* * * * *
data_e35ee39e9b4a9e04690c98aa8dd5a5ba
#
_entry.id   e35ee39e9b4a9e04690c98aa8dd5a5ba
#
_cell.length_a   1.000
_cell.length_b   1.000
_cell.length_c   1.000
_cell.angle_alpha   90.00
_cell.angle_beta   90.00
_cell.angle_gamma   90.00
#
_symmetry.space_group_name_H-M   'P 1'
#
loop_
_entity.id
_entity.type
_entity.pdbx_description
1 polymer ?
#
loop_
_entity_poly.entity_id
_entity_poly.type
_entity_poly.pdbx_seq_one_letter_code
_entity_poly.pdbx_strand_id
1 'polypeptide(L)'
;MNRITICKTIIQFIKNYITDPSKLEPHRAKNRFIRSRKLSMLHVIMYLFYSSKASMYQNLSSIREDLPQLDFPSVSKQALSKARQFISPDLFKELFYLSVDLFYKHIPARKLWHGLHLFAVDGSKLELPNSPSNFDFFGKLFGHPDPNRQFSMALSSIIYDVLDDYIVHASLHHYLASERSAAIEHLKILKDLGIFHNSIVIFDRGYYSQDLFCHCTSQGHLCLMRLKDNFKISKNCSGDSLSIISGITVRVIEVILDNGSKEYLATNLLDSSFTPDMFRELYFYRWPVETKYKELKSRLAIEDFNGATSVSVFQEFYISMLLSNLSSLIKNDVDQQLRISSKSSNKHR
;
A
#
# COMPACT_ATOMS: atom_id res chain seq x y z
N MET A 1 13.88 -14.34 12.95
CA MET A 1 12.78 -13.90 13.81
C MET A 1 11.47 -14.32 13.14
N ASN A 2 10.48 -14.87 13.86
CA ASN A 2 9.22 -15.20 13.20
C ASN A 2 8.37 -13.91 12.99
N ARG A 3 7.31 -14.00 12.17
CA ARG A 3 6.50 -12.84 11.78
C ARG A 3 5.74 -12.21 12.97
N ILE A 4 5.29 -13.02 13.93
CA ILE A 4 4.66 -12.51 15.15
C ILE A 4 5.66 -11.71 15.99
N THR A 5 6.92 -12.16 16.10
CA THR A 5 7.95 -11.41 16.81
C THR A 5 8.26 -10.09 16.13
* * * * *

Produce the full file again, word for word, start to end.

data_e35ee39e9b4a9e04690c98aa8dd5a5ba
#
_entry.id   e35ee39e9b4a9e04690c98aa8dd5a5ba
#
_cell.length_a   1.000
_cell.length_b   1.000
_cell.length_c   1.000
_cell.angle_alpha   90.00
_cell.angle_beta   90.00
_cell.angle_gamma   90.00
#
_symmetry.space_group_name_H-M   'P 1'
#
loop_
_entity.id
_entity.type
_entity.pdbx_description
1 polymer ?
#
loop_
_entity_poly.entity_id
_entity_poly.type
_entity_poly.pdbx_seq_one_letter_code
_entity_poly.pdbx_strand_id
1 'polypeptide(L)'
;MNRITICKTIIQFIKNYITDPSKLEPHRAKNRFIRSRKLSMLHVIMYLFYSSKASMYQNLSSIREDLPQLDFPSVSKQALSKARQFISPDLFKELFYLSVDLFYKHIPARKLWHGLHLFAVDGSKLELPNSPSNFDFFGKLFGHPDPNRQFSMALSSIIYDVLDDYIVHASLHHYLASERSAAIEHLKILKDLGIFHNSIVIFDRGYYSQDLFCHCTSQGHLCLMRLKDNFKISKNCSGDSLSIISGITVRVIEVILDNGSKEYLATNLLDSSFTPDMFRELYFYRWPVETKYKELKSRLAIEDFNGATSVSVFQEFYISMLLSNLSSLIKNDVDQQLRISSKSSNKHR
;
A
#
# COMPACT_ATOMS: atom_id res chain seq x y z
N MET A 1 13.88 -14.34 12.95
CA MET A 1 12.78 -13.90 13.81
C MET A 1 11.47 -14.32 13.14
N ASN A 2 10.48 -14.87 13.86
CA ASN A 2 9.22 -15.20 13.20
C ASN A 2 8.37 -13.91 12.99
N ARG A 3 7.31 -14.00 12.17
CA ARG A 3 6.50 -12.84 11.78
C ARG A 3 5.74 -12.21 12.97
N ILE A 4 5.29 -13.02 13.93
CA ILE A 4 4.66 -12.51 15.15
C ILE A 4 5.66 -11.71 15.99
N THR A 5 6.92 -12.16 16.10
CA THR A 5 7.95 -11.41 16.81
C THR A 5 8.26 -10.09 16.13